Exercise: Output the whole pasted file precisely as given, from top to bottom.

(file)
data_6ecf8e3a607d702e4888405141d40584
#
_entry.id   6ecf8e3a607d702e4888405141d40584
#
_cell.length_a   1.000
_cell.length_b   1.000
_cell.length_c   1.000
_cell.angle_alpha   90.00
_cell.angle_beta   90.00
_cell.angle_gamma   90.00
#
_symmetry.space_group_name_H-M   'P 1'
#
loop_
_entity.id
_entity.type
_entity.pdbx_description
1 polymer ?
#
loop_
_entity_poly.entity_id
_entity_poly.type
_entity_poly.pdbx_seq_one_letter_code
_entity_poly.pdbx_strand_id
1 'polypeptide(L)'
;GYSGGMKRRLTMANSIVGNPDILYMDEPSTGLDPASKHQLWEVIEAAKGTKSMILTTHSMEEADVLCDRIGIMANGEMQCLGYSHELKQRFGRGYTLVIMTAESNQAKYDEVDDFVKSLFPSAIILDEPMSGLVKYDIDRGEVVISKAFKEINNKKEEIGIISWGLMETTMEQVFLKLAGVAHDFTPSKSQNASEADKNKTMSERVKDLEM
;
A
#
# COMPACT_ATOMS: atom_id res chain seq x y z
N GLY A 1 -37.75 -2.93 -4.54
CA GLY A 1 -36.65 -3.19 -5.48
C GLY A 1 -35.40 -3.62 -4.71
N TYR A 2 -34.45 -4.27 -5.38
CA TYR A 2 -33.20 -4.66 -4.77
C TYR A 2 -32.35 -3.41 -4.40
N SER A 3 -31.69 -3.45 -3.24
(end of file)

data_6ecf8e3a607d702e4888405141d40584
#
_entry.id   6ecf8e3a607d702e4888405141d40584
#
_cell.length_a   1.000
_cell.length_b   1.000
_cell.length_c   1.000
_cell.angle_alpha   90.00
_cell.angle_beta   90.00
_cell.angle_gamma   90.00
#
_symmetry.space_group_name_H-M   'P 1'
#
loop_
_entity.id
_entity.type
_entity.pdbx_description
1 polymer ?
#
loop_
_entity_poly.entity_id
_entity_poly.type
_entity_poly.pdbx_seq_one_letter_code
_entity_poly.pdbx_strand_id
1 'polypeptide(L)'
;GYSGGMKRRLTMANSIVGNPDILYMDEPSTGLDPASKHQLWEVIEAAKGTKSMILTTHSMEEADVLCDRIGIMANGEMQCLGYSHELKQRFGRGYTLVIMTAESNQAKYDEVDDFVKSLFPSAIILDEPMSGLVKYDIDRGEVVISKAFKEINNKKEEIGIISWGLMETTMEQVFLKLAGVAHDFTPSKSQNASEADKNKTMSERVKDLEM
;
A
#
# COMPACT_ATOMS: atom_id res chain seq x y z
N GLY A 1 -37.75 -2.93 -4.54
CA GLY A 1 -36.65 -3.19 -5.48
C GLY A 1 -35.40 -3.62 -4.71
N TYR A 2 -34.45 -4.27 -5.38
CA TYR A 2 -33.20 -4.66 -4.77
C TYR A 2 -32.35 -3.41 -4.40
N SER A 3 -31.69 -3.45 -3.24